Arts and Sciences Associate Dean Steve Cohen was featured in Friday’s Daily Herald in an article about the significance of the date – 11-11-11.
The article was picked up by BBC World Radio, which then interviewed Steve and two others about the significance of the date for its World Radio Service Program “World Have Your Say.”
You can hear the 11-minute interview on the University's News and Events page. Simply go to the right-hand column called "In the Media" at http://www.roosevelt.edu/News_and_Events.aspx
The article in the Daily Herald is published at:
11-11-11: An 11-year-old's, numerologist's, mathematician's take
By Jim Baumann
One may be the loneliest number, but when it's surrounded by five of its brethren (or 11 if you count hours, minutes and seconds) it looks downright crowded.
11-11-11 may look pretty cool in a cartoony sci-fi movie trailer — where the date of release is probably more memorable than the title (and the film itself).
But what does 111111 mean to you?
If you're into palindromes, it's sure to put a smile on your face. If you're a fence maker, you're probably wondering what the fuss is about since you see that configuration every day.
If you're a computer or a computer geek, you know that in binary code the tantalizing stretch of 1's translates to the pedestrian number 63.
We tried to find people to whom this date would have special significance. Alas, the closest 1111 11th St. address is in Rockford, but we did find someone in our own backyard (on our own staff, in fact) who has a son turning 11 today.
We found a numerologist who finds energy in today's date, even though he didn't wear No. 11 when he played for the Chicago Bears.
And we found a couple of mathematicians with varying degrees of enthusiasm about the date.
The birthday boy
For as long as he can remember, Damon Becker of Aurora has known Friday would be a special birthday.
School is always out because he shares his birthday with the day that honors our nation's veterans. But today is special, because his 11th birthday falls on 11/11/11.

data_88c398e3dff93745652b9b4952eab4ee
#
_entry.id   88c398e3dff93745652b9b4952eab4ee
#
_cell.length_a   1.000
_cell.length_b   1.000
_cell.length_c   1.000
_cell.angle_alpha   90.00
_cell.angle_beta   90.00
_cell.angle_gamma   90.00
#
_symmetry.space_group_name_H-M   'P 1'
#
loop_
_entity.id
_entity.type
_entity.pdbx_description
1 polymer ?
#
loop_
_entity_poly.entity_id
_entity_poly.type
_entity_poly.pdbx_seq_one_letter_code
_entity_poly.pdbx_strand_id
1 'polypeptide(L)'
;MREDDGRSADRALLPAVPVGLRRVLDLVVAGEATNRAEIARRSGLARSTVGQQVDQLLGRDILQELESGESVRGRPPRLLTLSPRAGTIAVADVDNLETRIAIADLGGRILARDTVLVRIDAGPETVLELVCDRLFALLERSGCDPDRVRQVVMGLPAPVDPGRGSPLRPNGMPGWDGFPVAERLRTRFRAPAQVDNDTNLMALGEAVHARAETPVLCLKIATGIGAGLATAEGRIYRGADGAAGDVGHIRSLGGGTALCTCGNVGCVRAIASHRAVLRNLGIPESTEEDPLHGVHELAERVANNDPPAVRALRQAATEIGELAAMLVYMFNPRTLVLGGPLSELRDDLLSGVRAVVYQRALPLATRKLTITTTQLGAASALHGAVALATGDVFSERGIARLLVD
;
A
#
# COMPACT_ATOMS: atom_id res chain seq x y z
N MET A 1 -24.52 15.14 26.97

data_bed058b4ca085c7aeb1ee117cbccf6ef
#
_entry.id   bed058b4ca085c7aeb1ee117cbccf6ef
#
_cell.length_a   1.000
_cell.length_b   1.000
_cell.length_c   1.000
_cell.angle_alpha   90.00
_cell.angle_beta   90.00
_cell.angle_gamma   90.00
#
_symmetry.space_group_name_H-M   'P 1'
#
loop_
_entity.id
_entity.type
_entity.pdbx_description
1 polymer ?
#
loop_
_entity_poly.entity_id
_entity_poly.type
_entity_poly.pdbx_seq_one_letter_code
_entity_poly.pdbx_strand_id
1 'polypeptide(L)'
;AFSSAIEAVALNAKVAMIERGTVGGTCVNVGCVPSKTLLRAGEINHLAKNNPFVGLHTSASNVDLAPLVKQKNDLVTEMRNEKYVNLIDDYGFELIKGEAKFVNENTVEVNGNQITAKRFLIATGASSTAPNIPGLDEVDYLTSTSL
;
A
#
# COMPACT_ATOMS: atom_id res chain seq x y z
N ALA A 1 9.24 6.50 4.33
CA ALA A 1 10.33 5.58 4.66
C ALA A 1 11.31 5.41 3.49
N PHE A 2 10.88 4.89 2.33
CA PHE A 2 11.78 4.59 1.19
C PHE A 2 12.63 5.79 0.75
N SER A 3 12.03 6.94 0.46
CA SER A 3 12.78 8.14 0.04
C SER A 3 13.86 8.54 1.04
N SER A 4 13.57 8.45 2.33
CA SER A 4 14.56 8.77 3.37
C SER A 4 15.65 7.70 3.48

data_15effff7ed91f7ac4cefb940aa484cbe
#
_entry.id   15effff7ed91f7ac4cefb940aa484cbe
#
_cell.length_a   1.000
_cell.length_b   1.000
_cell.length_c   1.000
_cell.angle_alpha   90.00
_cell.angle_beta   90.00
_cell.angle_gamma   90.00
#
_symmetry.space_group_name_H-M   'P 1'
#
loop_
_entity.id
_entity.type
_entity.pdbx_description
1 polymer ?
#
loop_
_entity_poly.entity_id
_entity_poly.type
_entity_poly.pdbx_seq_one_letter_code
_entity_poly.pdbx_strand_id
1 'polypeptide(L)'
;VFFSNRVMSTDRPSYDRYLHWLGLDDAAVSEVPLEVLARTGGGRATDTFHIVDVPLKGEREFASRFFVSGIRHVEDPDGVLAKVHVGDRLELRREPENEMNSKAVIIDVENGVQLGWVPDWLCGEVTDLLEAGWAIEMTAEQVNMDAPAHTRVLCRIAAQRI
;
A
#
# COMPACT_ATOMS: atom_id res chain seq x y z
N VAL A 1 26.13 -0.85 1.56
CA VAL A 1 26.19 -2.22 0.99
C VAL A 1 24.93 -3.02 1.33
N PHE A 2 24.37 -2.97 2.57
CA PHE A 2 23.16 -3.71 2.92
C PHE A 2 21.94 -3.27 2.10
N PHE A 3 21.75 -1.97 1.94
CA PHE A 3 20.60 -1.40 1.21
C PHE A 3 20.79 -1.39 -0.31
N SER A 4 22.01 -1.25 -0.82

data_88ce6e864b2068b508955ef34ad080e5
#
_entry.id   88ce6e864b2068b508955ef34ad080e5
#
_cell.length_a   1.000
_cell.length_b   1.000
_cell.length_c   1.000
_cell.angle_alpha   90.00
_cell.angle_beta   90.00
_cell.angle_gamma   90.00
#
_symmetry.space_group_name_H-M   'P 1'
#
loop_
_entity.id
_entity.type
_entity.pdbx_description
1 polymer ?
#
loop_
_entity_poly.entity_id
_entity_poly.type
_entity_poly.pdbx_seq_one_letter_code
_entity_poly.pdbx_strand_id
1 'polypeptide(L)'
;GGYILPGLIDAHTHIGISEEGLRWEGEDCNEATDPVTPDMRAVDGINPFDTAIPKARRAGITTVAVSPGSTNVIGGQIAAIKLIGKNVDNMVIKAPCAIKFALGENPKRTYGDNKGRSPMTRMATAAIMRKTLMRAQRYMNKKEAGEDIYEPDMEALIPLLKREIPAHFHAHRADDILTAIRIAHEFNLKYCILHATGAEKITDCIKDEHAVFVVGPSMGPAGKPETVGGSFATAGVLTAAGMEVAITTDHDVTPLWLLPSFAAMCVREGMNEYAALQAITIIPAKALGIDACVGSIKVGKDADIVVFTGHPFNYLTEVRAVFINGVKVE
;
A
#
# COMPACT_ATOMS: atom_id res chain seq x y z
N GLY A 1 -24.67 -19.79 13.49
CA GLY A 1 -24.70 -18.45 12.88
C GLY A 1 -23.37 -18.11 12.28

His pals at St. Rita of Cascia School in Aurora seem impressed, too.
“They're all like, ‘Whoa, that's so cool,'” he said.
His mother, Kim Becker, a copy editor at the Daily Herald, said she and her husband, Steve, have been building it up as his “super golden birthday” since Damon was a baby.
“We just thought it was cool, and something he'll always remember,” Kim said.
When she was in labor, her husband was already excited about the possibilities.
“He said to me, ‘Do you think you could hold out a little longer so he's born at 11:11 a. m.?'” Kim said. “I told him to go away.”
Because of the special nature of the day, Damon gets to pick out his birthday dinner. He selected prime rib — something he's never tried before.
With all of the negative energy in the world, a local numerologist says, the date 11-11-11 will release much-needed positive energy and good vibrations.
“Double digits are called master numbers because they allow more energy to flow,” said Philip Clark, who has offices throughout the Chicago suburbs and wore jersey No. 39 for the Bears in 13 games in 1970.
“When we become aware of that, it gives us all we need to master a particular area of our life.”
Although the number 1 is all about individuality, a series of double digits acts like a mirror that forces us to reflect.
“We are being asked to get back to ourselves and asked to get back to balance,” Clark said. “Although the entire focus is on ourself, there is nothing selfish. It is all about self illumination for the benefit of others.”
That will present chances that may not have been evident before.
“If you are open to it, the opportunities will come,” Clark said.
Steve Cohen, associate professor of mathematics and chairman of the mathematics and actuarial science department at Roosevelt University, is more into statistical analysis than energy when he considers numbers. He teaches at the Chicago and Schaumburg campuses and has done a course on baseball statistics, among other things.
Among his observations:
• 11-11-11 happens once every 100 years.
• The last time we saw a month, date and year with all ones was 1111 — or 900 years ago. The next time it'll occur is 11,111, or 9,000 years from now.
• After that, it won't happen until 111,111, or 100,000 years later.
Ed Packel, a professor of mathematics at Lake Forest College, is rather blasé about the whole thing.
“I don't know anyone in the mathematics community who is getting all excited about this,” he said. “Some people think 11 is a lucky number, especially if you shoot craps, but there's no deeper significance.”
Staff writers Elisabeth Mistretta, Mick Zawislak and Larissa Chinwah contributed to this report.
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